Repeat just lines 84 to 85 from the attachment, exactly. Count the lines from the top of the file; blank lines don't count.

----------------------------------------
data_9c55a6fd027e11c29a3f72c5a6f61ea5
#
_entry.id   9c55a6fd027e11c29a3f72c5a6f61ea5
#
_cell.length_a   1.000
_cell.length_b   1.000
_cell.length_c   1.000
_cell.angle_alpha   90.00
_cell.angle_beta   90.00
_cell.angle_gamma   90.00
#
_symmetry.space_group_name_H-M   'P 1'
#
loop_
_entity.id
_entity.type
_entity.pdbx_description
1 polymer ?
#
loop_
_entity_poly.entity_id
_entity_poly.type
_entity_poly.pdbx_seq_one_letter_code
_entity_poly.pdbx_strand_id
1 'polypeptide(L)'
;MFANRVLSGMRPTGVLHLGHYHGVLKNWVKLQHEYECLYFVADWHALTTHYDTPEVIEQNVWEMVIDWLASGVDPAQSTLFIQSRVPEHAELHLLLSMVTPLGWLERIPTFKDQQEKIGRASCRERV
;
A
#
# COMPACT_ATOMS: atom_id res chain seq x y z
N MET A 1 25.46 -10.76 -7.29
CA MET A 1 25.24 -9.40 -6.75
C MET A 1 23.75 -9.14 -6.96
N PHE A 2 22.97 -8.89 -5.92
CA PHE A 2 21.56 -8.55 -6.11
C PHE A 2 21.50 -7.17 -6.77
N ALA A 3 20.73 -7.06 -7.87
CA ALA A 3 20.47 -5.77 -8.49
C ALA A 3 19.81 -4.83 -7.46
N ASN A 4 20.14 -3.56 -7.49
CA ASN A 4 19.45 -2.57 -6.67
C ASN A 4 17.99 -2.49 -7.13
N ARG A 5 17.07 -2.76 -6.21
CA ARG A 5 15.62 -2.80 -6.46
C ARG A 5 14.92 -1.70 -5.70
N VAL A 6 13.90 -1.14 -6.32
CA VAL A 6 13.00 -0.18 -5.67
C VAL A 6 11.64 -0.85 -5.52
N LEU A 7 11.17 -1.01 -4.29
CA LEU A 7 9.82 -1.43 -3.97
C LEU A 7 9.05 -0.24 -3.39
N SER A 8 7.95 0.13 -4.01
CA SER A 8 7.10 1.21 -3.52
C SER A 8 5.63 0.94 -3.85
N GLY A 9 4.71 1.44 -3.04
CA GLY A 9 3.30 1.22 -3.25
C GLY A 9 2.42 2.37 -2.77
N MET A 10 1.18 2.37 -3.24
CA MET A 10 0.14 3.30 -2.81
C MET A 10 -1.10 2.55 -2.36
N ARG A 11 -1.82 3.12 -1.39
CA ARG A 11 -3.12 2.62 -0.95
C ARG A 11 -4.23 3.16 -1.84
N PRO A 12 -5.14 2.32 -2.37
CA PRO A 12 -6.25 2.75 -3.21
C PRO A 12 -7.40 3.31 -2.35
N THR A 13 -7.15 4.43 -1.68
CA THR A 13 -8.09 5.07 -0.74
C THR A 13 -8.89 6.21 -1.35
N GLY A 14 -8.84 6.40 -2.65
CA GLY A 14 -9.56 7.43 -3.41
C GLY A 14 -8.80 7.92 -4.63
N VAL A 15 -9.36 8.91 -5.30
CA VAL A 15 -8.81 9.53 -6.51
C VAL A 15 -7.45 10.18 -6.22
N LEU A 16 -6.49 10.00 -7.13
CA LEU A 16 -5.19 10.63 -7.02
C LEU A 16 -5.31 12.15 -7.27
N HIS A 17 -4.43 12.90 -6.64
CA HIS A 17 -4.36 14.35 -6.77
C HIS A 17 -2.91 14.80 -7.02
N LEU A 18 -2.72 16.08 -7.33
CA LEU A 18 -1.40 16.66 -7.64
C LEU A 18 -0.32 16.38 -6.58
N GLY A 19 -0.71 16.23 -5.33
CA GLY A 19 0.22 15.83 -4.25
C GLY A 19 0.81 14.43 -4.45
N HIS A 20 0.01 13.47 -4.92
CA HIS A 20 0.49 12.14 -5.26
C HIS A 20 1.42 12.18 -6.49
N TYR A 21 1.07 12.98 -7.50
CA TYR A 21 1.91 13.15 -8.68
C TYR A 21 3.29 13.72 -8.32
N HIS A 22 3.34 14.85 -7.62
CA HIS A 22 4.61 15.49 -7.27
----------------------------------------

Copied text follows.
C LEU A 18 -0.32 16.38 -6.58
N GLY A 19 -0.71 16.23 -5.33